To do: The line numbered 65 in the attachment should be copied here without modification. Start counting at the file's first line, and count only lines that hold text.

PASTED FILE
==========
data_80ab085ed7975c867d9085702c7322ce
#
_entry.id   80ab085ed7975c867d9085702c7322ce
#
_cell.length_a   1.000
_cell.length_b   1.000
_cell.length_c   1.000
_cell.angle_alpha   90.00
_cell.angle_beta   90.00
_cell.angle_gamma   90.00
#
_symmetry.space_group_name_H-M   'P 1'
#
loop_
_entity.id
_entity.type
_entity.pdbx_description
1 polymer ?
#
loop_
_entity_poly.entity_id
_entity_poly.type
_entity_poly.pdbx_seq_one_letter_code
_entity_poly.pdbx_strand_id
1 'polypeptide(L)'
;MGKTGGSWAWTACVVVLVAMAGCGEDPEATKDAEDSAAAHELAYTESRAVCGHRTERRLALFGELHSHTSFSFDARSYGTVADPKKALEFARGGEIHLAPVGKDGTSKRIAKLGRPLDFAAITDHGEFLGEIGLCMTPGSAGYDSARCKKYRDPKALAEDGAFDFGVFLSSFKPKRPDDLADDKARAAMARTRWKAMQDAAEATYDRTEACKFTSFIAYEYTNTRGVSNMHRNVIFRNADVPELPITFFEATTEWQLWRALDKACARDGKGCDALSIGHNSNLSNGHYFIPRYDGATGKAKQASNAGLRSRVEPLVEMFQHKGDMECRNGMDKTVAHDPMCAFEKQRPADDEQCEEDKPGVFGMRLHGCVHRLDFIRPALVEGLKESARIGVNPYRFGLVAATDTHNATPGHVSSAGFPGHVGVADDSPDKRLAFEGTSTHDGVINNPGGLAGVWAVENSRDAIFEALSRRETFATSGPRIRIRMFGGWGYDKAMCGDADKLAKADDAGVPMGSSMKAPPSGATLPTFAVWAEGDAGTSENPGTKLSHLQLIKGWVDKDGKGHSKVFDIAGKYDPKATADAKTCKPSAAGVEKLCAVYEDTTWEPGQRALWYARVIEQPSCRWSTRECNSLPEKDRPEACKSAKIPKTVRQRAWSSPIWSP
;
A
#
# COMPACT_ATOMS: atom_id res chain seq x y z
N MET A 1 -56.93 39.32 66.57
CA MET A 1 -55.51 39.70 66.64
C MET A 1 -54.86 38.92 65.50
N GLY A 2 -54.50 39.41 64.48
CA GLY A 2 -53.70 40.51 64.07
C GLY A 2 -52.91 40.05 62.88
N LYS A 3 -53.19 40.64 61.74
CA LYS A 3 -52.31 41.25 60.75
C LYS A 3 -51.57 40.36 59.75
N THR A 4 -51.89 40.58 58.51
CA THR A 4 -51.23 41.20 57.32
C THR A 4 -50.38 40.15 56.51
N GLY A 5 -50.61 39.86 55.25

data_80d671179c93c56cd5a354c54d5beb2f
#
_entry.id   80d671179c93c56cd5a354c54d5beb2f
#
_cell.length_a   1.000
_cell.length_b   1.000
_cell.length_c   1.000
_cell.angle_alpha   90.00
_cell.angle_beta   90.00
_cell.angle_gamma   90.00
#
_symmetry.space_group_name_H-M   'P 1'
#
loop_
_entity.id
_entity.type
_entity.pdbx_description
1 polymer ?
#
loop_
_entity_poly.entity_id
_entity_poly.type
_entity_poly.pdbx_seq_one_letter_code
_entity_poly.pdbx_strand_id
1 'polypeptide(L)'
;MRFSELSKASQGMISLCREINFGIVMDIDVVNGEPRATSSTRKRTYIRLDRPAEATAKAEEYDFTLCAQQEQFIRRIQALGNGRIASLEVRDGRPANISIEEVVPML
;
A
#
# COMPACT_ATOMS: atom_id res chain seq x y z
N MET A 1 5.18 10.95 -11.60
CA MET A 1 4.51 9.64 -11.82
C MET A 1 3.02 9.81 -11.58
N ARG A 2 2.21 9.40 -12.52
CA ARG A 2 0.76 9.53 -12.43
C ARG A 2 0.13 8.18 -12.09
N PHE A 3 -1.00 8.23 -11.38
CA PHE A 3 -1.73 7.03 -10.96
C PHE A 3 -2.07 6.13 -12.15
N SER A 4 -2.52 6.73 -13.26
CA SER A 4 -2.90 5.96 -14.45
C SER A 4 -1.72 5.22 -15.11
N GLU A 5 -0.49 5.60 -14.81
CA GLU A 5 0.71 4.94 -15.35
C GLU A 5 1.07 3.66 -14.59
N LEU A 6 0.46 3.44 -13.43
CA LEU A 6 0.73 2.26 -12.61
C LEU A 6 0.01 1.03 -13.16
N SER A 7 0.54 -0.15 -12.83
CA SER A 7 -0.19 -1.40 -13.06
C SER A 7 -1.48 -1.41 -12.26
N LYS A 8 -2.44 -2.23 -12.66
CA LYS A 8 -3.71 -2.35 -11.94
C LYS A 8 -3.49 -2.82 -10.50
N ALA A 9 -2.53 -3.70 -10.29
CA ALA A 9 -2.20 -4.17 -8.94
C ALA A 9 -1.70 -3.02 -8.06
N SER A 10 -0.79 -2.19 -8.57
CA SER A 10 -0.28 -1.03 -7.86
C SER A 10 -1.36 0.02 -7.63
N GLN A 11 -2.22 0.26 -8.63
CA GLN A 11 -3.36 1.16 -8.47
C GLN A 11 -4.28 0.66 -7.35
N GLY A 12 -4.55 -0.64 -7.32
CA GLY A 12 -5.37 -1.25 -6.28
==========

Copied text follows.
_entity_poly.type